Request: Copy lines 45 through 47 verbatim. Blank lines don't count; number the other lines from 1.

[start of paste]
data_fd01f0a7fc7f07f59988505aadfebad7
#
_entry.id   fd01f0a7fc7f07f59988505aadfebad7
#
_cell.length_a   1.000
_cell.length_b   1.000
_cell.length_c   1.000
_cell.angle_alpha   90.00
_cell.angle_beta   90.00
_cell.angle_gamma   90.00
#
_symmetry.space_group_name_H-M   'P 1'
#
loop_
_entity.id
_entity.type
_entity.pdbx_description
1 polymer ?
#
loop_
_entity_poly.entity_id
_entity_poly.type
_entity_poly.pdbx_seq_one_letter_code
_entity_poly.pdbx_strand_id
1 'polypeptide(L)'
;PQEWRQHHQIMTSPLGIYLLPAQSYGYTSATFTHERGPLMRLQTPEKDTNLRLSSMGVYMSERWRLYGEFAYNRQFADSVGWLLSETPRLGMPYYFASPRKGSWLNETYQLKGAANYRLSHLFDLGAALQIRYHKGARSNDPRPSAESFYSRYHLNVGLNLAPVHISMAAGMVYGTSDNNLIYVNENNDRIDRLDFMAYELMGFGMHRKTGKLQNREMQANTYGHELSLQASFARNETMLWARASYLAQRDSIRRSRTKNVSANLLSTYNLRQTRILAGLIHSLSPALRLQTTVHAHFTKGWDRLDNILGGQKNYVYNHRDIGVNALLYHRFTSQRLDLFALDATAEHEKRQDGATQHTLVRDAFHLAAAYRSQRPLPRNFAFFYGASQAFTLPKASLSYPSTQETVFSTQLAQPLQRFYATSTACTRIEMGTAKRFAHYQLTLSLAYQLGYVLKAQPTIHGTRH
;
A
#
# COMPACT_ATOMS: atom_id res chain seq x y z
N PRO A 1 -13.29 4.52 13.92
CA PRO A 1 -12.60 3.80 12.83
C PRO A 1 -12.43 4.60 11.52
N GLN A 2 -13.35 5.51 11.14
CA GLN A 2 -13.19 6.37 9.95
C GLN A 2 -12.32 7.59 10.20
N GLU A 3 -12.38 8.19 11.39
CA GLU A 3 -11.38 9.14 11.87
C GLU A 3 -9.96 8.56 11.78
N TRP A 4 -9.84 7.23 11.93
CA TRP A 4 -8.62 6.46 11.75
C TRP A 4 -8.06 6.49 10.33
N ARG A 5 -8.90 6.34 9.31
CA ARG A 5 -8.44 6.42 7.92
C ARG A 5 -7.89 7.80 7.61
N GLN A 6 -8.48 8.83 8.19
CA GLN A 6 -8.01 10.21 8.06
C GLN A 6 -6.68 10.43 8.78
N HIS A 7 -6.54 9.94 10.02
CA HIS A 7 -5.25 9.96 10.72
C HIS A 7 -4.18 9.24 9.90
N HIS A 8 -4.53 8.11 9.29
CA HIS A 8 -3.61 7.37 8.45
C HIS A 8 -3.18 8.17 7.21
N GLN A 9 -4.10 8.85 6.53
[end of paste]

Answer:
C ARG A 5 -7.89 7.80 7.61
N GLN A 6 -8.48 8.83 8.19
CA GLN A 6 -8.01 10.21 8.06